Women may need to learn to like sex. That’s right, learn to like sex. The hormones of lust propel all of us to experience a huge surge in desire and easy arousal at the beginning of relationships.  (If you want to understand this more, read Dr. Helen Fisher. )  There are multiple reasons why women can reach adulthood without discovering the joys of sexual pleasure for themselves.   

I discuss the family-of-origin pieces of this arrested sexual development in detail in my book SexSmart: How Your Childhood Shaped Your Sexual Life and What to Do About It. 


These early hormones of desire can mask the fact that a woman never actually learned to enjoy sexual sensations for herself.  Elsewhere,  I have talked about what I call the difference between women’s inherent and reflective desires. A woman with inherent desire has discovered, often in adolescence, her pleasure recipe. She has a firm sense of being a sexual being in her own identity, separate from whether she is desired by another person.

Face to face, they won't risk having shut-up sex - Yuri A via Shutterstock

I propose that in a woman with reflective desire, part of what may feel like a woman’s own desire at the beginning of a relationship is the “reflective sexual desire”, which is based on enjoying the seduction, the conquest, and the power. Her "desire" reflects the desire of her partner. Thus, once the partner is seduced and securely obtained, once the hormones of romance and lust subside in her, the woman who has only reflective desire loses interest in having sexual pleasure.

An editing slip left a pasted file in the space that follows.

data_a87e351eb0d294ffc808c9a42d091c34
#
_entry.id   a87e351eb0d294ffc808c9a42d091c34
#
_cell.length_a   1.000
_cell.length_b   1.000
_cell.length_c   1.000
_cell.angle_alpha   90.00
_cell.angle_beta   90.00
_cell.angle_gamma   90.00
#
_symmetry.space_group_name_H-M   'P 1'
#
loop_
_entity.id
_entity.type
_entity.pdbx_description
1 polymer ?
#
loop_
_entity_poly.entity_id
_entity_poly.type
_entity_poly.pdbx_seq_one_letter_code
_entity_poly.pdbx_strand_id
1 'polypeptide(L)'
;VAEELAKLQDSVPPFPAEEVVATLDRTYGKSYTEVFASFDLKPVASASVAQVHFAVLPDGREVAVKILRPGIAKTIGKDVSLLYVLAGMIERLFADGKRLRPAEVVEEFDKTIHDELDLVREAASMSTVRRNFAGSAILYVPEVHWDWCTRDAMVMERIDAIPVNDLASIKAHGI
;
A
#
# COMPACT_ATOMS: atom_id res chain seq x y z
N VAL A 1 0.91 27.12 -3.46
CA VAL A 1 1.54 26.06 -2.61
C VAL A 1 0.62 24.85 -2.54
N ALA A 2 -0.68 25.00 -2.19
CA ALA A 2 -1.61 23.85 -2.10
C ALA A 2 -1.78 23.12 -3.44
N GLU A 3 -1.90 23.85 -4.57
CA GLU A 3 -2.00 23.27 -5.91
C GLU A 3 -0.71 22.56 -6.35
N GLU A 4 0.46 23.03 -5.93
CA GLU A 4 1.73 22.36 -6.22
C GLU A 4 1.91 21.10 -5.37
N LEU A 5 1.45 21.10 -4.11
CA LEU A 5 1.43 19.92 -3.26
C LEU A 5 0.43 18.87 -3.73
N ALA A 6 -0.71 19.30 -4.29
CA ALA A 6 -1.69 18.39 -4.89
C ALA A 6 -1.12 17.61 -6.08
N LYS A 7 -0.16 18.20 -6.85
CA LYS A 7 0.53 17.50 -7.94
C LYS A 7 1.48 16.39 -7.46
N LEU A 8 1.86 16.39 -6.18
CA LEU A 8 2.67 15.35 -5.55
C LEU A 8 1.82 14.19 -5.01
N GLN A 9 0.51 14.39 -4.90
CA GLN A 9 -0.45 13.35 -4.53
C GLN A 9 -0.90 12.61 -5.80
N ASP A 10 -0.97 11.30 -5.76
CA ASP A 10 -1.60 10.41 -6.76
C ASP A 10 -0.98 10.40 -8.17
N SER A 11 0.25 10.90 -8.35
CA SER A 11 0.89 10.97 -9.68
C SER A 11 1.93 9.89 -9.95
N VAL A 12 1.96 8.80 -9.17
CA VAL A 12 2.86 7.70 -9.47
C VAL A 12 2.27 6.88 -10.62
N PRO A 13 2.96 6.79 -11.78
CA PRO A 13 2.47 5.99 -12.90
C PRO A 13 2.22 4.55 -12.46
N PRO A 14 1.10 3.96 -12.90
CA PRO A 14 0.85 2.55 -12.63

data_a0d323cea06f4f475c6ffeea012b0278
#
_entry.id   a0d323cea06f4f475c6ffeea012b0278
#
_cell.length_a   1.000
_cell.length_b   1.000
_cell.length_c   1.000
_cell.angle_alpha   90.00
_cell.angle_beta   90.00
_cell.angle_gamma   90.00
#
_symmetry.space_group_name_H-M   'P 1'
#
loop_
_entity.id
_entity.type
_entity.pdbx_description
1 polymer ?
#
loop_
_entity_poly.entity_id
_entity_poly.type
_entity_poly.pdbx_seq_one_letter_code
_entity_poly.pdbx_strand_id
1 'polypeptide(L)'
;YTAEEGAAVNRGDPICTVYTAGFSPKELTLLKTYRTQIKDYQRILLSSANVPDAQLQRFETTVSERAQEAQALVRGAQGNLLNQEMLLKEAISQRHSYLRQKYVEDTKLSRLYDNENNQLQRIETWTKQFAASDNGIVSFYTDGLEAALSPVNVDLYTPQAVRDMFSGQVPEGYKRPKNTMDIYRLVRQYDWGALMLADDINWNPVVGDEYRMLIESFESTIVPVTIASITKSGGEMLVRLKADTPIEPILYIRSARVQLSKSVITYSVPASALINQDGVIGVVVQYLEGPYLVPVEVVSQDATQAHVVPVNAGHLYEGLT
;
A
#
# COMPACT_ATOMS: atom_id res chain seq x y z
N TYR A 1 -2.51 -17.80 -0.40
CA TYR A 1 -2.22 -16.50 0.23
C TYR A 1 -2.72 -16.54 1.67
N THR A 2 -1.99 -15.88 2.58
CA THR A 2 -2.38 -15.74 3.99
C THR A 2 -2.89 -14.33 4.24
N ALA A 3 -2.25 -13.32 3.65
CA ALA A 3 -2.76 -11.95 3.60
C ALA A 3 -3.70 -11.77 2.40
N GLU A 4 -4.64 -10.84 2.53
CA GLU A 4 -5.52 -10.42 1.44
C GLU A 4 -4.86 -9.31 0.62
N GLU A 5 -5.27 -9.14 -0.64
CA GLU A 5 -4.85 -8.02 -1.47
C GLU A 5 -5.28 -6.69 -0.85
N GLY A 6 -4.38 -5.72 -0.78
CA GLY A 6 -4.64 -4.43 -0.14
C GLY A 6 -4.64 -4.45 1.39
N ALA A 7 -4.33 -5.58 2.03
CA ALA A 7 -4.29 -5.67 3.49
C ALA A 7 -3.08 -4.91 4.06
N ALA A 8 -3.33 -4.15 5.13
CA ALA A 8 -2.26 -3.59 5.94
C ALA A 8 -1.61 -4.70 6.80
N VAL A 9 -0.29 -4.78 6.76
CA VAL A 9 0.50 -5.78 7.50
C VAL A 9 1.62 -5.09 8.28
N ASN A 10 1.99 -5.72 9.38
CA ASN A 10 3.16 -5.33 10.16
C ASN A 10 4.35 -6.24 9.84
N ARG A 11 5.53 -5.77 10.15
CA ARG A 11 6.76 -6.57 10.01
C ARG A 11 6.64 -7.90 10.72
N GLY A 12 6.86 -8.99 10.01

Some women who rely mainly on “shut up sex”  may never have learned the joys of sexual pleasure.  If this describes you, and you depend on only “shut up sex”, you are eliminating the possibility of developing yourself as a happy and fully sexual human being.

For the person who is pursuing and hopelessly, desperately settling for lots of  “shut up sex, ” the extreme need to have frequent sex may mask a deeper,  general wish to be reassured and validated as a loved, precious human being.   Often, working on healing that lack of a felt sense of self-love and self-esteem can create a new you.  At that point, you will understand yourself better, can soothe yourself,  and you will be able to feel more content with less frequent, authentically desired sex.

In the overall calculus of life, then, choosing shut-up sex as the main solution to the inevitable desire discrepancy you face as a couple is a bad deal. Do me and yourselves a favor and invest in exploring the alternatives offered you here.

RELATED: The One Tool Sex Therapists Use In Their Own Relationships


Psychologist Aline Zoldbrod Ph.D. is a psychologist and sex therapist near Boston, hosts her own blog on the subject, and is an award-winning author of ‘SexSmart, a book that explains how your family of origin has shaped your sexuality.